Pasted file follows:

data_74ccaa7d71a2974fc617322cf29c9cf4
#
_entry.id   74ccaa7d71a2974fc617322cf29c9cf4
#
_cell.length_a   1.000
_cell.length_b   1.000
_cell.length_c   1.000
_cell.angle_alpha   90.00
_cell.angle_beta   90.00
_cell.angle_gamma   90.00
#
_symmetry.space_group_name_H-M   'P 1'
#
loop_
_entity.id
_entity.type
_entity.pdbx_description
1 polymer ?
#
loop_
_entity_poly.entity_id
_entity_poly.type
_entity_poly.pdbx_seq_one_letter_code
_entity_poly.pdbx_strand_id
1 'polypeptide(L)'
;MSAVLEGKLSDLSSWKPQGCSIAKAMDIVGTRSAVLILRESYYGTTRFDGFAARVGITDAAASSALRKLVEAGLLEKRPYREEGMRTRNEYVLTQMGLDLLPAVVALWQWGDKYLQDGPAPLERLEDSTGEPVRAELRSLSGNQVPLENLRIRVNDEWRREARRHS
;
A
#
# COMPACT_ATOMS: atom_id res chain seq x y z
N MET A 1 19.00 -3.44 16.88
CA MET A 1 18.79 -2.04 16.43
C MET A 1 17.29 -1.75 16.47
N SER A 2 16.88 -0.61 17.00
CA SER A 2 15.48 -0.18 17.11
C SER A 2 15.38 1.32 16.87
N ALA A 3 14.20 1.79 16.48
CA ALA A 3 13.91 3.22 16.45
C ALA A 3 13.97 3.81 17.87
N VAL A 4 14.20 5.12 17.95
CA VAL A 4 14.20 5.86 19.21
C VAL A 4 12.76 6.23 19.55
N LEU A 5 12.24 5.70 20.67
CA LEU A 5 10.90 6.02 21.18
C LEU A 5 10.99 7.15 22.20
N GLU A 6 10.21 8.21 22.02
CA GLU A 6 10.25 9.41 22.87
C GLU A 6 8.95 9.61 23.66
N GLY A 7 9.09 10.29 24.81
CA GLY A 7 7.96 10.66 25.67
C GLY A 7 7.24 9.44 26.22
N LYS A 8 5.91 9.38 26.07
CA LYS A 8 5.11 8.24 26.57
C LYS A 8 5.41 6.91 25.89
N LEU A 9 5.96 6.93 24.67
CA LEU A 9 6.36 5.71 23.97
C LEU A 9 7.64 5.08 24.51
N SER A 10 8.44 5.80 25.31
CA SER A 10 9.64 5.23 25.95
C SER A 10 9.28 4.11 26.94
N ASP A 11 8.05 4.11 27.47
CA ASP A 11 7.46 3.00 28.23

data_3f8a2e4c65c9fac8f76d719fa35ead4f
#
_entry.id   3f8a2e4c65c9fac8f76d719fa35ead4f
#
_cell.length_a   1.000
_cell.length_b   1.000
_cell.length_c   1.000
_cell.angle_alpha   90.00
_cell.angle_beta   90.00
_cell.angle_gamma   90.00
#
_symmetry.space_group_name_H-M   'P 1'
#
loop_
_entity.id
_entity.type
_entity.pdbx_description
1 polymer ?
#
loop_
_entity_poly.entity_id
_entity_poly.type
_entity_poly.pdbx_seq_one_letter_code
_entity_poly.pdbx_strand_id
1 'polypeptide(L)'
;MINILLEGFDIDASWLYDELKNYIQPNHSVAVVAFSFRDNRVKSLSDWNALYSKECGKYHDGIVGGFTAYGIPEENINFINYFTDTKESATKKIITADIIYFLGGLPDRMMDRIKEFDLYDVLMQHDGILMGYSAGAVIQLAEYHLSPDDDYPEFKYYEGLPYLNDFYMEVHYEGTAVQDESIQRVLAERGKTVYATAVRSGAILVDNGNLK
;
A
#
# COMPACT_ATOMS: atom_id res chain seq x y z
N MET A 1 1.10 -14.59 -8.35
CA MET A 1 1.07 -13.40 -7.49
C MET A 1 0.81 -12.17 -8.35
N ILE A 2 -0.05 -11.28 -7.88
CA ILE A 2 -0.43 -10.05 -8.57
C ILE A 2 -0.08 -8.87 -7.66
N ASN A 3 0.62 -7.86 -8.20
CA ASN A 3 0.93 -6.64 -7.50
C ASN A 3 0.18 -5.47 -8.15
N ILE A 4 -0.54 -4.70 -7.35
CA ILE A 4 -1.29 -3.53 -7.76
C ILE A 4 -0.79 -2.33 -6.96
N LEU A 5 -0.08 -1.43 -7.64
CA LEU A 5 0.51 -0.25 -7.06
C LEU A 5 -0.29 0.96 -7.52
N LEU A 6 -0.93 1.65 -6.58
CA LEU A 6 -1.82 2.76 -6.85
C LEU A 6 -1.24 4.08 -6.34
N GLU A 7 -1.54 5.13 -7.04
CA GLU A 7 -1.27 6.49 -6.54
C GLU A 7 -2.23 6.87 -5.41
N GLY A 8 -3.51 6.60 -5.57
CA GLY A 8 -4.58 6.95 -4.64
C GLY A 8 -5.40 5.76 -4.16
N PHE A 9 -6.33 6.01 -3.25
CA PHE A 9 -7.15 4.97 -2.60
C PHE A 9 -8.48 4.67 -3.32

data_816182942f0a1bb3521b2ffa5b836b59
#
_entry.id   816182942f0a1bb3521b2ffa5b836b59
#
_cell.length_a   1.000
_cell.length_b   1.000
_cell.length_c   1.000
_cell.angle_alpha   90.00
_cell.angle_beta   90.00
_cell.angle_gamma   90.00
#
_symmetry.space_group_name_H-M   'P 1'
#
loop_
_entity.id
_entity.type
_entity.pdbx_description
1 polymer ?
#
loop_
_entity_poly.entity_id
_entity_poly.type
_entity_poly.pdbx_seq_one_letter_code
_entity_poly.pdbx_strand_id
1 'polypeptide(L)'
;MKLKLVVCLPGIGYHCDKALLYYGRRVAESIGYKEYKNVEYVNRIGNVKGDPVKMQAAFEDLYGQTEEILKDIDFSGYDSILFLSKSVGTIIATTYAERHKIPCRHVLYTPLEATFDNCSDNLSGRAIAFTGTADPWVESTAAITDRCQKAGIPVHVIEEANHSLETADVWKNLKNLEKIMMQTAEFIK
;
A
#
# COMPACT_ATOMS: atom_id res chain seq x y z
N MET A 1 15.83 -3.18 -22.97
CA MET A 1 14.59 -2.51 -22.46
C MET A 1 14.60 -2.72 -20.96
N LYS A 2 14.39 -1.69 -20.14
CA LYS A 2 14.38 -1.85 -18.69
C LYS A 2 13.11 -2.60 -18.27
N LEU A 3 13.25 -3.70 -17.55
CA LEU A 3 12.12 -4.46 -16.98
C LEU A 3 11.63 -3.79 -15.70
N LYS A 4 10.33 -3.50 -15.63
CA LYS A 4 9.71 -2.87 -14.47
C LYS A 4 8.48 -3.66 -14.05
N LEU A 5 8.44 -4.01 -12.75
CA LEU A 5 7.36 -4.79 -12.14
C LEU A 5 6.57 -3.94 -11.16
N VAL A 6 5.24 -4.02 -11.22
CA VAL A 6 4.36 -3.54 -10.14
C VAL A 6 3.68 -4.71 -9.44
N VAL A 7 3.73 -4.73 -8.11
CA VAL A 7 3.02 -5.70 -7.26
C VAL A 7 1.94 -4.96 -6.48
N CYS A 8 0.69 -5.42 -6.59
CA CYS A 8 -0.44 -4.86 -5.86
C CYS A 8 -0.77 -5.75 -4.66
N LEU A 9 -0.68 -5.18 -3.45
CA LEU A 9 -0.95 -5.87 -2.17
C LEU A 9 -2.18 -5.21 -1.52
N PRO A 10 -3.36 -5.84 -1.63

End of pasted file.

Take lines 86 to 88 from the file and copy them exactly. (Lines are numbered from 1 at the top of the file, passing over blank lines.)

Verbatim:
_entity_poly.pdbx_strand_id
1 'polypeptide(L)'
;MINILLEGFDIDASWLYDELKNYIQPNHSVAVVAFSFRDNRVKSLSDWNALYSKECGKYHDGIVGGFTAYGIPEENINFINYFTDTKESATKKIITADIIYFLGGLPDRMMDRIKEFDLYDVLMQHDGILMGYSAGAVIQLAEYHLSPDDDYPEFKYYEGLPYLNDFYMEVHYEGTAVQDESIQRVLAERGKTVYATAVRSGAILVDNGNLK